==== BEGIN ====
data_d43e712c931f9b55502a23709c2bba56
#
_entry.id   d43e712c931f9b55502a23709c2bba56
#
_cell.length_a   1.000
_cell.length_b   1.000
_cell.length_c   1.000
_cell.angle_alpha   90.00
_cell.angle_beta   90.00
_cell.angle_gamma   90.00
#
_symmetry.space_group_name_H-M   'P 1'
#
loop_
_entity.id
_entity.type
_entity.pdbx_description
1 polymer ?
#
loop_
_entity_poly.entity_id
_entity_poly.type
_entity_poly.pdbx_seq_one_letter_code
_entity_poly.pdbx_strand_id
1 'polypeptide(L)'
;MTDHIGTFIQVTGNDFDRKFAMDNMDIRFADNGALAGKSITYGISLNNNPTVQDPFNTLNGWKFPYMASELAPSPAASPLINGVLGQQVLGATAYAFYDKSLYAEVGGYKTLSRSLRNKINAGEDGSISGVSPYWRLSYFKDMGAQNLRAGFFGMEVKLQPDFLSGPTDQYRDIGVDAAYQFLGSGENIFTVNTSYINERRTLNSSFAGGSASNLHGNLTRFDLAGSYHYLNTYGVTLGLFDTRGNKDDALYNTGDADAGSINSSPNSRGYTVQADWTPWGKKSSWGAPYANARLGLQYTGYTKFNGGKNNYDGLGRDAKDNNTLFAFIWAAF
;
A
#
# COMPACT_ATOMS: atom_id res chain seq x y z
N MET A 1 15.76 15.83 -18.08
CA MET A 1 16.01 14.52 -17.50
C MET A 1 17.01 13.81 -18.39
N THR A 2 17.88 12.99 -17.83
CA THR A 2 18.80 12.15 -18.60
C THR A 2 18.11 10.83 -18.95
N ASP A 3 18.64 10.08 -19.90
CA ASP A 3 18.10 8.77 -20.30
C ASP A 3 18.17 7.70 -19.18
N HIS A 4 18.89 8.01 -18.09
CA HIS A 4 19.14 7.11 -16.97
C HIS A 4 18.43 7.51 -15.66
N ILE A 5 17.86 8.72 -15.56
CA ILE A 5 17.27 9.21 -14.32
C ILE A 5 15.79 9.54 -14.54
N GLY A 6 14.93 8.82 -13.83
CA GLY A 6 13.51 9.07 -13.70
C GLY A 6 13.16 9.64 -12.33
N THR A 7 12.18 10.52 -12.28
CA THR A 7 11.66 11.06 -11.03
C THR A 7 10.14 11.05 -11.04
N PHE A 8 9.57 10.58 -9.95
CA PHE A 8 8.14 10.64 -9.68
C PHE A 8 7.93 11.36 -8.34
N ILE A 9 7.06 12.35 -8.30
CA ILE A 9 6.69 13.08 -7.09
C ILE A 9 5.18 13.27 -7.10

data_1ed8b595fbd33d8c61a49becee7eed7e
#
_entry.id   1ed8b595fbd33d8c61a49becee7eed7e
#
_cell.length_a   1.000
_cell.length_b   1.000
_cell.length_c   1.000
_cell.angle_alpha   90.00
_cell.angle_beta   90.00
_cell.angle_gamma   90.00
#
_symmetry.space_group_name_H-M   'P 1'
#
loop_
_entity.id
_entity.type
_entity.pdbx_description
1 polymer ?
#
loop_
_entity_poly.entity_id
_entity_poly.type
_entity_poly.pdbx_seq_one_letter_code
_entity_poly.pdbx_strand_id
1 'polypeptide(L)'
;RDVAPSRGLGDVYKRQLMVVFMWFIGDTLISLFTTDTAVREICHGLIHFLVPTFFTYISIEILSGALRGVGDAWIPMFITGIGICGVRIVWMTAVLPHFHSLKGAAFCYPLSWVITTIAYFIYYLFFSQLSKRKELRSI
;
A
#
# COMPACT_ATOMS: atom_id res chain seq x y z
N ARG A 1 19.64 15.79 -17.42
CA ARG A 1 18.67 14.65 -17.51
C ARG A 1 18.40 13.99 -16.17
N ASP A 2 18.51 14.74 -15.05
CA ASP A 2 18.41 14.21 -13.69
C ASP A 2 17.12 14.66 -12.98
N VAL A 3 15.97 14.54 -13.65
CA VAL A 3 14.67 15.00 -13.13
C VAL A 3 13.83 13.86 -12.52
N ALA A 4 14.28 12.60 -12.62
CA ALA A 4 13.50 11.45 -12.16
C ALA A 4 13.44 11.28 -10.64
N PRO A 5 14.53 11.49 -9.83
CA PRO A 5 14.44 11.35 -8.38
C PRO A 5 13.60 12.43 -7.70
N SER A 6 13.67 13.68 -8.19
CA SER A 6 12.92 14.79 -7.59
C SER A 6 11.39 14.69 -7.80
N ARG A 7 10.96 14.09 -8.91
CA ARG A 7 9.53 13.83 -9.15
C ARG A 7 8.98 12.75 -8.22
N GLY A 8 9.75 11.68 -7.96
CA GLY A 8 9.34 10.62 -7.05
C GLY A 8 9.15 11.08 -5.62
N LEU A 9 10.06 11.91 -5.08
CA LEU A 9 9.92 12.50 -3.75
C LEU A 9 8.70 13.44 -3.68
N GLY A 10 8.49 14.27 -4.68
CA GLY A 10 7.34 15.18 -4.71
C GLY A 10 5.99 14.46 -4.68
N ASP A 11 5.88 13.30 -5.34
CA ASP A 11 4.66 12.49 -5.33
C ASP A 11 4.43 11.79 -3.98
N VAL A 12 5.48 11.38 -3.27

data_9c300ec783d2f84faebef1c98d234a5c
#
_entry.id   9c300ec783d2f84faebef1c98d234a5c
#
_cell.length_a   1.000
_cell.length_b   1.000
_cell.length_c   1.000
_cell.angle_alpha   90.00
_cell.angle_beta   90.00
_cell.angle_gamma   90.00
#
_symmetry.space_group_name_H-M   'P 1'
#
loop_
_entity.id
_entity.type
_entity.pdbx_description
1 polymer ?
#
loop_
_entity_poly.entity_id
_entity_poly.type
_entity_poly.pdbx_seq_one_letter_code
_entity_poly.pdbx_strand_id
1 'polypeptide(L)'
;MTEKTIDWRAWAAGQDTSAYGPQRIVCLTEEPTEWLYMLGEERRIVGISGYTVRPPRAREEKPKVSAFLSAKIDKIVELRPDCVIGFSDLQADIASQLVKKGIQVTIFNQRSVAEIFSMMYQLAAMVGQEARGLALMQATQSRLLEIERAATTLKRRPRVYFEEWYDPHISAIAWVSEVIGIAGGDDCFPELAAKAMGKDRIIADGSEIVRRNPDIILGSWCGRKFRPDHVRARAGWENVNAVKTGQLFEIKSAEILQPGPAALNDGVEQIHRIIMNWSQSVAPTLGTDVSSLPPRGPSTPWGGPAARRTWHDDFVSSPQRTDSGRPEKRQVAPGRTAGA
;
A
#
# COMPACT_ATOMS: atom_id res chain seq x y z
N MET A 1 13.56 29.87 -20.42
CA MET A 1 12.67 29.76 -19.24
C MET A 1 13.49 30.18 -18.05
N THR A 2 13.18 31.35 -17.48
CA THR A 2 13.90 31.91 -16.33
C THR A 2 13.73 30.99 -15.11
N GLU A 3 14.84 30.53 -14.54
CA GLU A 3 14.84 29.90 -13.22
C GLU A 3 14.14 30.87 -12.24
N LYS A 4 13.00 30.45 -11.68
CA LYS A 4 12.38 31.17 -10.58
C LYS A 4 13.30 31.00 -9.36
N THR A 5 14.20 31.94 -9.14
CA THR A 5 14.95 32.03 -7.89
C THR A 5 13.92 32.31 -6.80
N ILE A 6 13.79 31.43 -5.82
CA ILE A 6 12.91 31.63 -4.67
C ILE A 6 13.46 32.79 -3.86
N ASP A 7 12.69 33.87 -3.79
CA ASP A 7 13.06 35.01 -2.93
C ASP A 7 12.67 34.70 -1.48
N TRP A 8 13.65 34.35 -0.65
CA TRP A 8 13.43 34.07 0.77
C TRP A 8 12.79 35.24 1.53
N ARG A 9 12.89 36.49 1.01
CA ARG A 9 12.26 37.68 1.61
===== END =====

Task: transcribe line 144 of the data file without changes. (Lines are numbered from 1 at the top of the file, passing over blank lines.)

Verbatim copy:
_entity_poly.pdbx_seq_one_letter_code